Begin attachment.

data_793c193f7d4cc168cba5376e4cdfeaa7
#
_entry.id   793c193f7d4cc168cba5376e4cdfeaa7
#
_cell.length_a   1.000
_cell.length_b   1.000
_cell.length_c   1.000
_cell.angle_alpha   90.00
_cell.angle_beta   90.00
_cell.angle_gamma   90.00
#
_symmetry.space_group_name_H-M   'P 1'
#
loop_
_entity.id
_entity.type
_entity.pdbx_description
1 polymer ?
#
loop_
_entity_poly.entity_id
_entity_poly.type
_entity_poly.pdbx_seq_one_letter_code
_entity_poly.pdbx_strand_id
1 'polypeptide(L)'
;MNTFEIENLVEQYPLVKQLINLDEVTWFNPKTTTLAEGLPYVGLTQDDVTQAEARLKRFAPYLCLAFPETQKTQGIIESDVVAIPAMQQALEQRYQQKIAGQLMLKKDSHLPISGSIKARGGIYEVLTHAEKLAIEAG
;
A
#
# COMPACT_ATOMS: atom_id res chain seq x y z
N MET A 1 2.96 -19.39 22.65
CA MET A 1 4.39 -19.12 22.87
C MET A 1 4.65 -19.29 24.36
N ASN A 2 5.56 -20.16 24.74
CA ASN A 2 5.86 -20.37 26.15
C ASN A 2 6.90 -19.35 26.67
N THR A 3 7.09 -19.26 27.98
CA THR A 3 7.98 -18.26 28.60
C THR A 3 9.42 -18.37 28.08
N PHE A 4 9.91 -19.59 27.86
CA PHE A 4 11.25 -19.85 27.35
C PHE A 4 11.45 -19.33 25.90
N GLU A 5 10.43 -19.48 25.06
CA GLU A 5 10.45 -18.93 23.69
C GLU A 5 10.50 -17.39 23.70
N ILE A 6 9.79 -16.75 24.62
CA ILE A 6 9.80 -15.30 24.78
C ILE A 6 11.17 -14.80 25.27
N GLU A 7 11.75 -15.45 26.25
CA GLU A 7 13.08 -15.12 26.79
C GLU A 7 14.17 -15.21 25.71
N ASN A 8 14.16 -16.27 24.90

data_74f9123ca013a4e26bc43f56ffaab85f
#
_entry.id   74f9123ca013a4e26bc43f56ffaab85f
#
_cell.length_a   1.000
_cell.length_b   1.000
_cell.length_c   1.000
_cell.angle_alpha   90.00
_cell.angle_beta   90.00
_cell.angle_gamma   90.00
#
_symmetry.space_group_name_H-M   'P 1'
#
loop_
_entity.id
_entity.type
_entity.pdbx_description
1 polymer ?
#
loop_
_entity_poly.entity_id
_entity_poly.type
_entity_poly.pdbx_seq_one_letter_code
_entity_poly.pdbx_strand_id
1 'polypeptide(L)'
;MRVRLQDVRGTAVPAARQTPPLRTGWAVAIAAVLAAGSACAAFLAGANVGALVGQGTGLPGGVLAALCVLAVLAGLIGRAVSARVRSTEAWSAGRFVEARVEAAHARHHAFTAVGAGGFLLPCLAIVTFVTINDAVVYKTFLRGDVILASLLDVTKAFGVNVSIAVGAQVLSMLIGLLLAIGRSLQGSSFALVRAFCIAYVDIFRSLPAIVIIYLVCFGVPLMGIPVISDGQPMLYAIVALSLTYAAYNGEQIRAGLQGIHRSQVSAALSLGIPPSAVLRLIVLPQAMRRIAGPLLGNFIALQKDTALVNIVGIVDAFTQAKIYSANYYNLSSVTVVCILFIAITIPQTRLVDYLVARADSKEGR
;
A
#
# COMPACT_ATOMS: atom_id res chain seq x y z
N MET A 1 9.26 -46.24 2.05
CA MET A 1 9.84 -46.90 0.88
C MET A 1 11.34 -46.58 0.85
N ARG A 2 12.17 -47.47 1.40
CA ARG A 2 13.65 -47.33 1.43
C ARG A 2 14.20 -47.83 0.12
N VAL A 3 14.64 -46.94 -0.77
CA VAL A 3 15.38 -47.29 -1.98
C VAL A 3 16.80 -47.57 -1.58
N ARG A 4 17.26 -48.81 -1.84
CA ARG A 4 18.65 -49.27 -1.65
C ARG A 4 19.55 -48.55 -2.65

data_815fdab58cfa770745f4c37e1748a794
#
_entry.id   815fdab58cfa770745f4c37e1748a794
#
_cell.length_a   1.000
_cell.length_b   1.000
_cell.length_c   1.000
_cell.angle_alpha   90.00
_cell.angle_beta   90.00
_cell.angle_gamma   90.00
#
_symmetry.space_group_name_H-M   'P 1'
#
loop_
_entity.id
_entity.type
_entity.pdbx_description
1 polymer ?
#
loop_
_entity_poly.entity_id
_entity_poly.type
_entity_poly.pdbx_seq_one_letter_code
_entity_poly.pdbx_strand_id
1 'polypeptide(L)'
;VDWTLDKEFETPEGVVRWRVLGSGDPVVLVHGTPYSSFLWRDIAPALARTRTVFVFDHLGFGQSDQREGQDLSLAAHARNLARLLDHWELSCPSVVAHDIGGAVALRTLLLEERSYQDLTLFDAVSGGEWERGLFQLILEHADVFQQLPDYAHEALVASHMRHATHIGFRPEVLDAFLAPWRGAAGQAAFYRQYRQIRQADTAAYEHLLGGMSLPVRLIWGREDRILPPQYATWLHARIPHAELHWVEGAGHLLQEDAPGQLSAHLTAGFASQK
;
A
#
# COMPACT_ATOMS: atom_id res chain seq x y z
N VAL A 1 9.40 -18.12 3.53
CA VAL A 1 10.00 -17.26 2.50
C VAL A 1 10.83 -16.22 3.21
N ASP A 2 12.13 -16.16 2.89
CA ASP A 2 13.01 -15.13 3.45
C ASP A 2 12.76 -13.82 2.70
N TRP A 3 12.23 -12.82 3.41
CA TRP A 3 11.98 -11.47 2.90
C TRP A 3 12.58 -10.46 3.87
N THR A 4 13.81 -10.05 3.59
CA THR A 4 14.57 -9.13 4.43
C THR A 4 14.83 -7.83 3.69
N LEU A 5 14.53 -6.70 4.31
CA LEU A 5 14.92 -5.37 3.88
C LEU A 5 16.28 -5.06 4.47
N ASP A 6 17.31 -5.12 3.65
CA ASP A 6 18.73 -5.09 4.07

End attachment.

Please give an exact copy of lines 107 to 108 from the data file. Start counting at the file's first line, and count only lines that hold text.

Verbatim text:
#
loop_